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Editorial

A mother and her children

By a judge's order, Abbie Dorn's triplets will visit her yearly. It's a fair solution to a difficult case.

March 29, 2011

Nearly five years ago, Abbie Dorn, a happily expectant mother, went into Cedars-Sinai Medical Center to give birth to triplets. The babies were born healthy, but a series of devastating medical errors left Dorn profoundly brain damaged. She lives on, semiconscious, a paraplegic unable to speak but capable of blinking, moving her head, smiling. She is ministered to with a fierce devotion by her mother and father in their home in South Carolina, aided by a retinue of caregivers financed by part of an $8-million malpractice settlement. Dan Dorn, the father of the children, advised by doctors to move on with his life, divorced her three years ago and cares for the 4-year-olds as a single parent in Los Angeles.

As if that weren't enough, the father and grandmother have battled in court for much of the past year over whether — and when — the children should visit their mother. The grandmother claimed visits would be beneficial for mother and children and asked for four weeks each year. The father contended that visits could be psychologically damaging for the children and shouldn't take place until they are a few years older.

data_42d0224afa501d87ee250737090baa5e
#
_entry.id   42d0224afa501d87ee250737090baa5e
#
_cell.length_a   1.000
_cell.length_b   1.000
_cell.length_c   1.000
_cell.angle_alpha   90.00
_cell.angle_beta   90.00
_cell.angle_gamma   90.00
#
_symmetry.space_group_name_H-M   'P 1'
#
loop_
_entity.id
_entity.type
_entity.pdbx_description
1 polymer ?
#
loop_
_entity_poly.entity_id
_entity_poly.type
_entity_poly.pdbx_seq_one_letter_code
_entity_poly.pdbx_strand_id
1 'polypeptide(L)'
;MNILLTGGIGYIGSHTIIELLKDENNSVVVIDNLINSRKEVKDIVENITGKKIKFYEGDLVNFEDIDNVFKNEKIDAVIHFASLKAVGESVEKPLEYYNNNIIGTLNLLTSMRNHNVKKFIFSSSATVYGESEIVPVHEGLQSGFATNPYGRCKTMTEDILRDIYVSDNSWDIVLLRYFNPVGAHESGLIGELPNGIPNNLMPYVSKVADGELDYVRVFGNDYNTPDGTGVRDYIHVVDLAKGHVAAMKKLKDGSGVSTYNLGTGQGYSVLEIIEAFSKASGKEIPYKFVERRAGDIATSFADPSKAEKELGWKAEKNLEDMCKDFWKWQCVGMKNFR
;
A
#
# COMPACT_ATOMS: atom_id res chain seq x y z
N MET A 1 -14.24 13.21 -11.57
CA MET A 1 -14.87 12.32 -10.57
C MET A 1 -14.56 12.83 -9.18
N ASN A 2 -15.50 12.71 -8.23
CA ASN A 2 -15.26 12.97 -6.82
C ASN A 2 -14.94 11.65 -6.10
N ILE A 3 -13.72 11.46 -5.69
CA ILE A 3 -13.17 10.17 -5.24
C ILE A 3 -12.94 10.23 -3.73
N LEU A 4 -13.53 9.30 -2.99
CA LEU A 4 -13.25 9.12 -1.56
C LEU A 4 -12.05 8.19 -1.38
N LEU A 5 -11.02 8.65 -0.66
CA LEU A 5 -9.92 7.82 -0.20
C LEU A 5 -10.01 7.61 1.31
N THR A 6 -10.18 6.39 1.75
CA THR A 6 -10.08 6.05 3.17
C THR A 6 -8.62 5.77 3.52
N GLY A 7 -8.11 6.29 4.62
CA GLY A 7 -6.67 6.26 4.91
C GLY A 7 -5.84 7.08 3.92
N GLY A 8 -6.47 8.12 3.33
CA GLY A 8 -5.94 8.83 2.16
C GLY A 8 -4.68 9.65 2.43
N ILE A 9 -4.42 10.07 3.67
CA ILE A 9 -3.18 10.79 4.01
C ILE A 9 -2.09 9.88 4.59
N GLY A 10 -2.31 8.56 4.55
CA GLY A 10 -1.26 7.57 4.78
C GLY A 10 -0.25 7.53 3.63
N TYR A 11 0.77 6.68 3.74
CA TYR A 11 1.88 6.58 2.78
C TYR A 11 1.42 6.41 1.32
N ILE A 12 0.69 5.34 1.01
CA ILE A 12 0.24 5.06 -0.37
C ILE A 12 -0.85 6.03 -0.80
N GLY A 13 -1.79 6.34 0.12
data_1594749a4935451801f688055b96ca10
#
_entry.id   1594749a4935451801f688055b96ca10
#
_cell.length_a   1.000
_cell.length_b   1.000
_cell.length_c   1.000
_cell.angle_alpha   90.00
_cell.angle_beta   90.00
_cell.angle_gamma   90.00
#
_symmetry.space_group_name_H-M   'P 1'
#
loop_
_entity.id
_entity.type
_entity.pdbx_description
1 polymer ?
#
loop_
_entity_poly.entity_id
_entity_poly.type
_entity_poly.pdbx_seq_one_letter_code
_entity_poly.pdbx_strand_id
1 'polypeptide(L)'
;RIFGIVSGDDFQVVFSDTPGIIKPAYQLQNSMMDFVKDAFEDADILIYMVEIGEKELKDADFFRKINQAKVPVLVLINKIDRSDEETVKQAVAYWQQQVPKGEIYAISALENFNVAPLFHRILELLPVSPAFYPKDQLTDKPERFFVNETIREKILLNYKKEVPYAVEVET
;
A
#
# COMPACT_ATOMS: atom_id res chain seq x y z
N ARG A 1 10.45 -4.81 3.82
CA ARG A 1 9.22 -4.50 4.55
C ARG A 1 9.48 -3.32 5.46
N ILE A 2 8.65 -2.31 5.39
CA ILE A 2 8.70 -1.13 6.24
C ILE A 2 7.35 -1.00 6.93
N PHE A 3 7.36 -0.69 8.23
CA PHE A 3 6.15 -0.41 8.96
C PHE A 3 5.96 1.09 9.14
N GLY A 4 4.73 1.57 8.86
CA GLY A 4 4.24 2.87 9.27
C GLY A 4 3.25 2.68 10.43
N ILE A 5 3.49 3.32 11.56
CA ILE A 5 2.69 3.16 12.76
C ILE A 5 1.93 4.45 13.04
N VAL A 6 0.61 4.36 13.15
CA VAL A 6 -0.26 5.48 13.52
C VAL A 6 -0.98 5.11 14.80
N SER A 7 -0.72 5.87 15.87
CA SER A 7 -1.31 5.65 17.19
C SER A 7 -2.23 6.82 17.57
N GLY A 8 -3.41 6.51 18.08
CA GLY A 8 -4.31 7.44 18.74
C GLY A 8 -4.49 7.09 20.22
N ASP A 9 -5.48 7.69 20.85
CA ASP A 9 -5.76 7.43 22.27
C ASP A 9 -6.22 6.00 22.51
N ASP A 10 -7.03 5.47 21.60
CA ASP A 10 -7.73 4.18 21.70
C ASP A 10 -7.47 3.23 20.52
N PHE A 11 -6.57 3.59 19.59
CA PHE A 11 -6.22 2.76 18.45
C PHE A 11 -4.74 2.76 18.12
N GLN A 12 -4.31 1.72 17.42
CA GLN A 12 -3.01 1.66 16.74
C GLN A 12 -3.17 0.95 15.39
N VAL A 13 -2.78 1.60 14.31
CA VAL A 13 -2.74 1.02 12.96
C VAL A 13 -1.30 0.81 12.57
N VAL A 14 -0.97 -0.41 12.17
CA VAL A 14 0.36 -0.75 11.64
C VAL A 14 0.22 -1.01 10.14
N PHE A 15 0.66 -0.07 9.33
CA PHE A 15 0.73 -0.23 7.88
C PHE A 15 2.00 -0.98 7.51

In December, Dan Dorn did take the children to see their mother in an attempt to reach a settlement. And before this case went to hearing earlier this month, lawyers say both sides offered compromises on their original stands but came to no agreement. Underscoring this battle is the fact that they hold dramatically differing views on Abbie Dorn's level of consciousness.

On Friday, Los Angeles Superior Court Judge Frederick C. Shaller said it fell to the father to decide what his children are told about their mother. But he also ruled that Abbie Dorn should get one annual five-day visit from her children. The visits — supplemented by monthly Skype interactions — would not be detrimental to the children, he wrote. He also stated that as disabled as she is, the mother is not an "unfit parent" without rights to visitation. The first visits will start this summer, the judge ordered.

We applaud the judge's conclusion that the triplets deserve a relationship with their mother before she dies. "They can touch her, see her, bond with her, and can carry these memories with them," he wrote.

Looking out for children doesn't necessarily mean shielding them from unpleasant or complicated things. In this case, the children may come away not just with memories but with an empathy that will hold them in good stead for the rest of their lives. Technically, this is an interim ruling before a full trial. But if both sides are as pleased with the ruling as they say they are, perhaps they should drop further litigation, let this decision stand and concentrate on how to make the most of the precious time the children will have with their mother.

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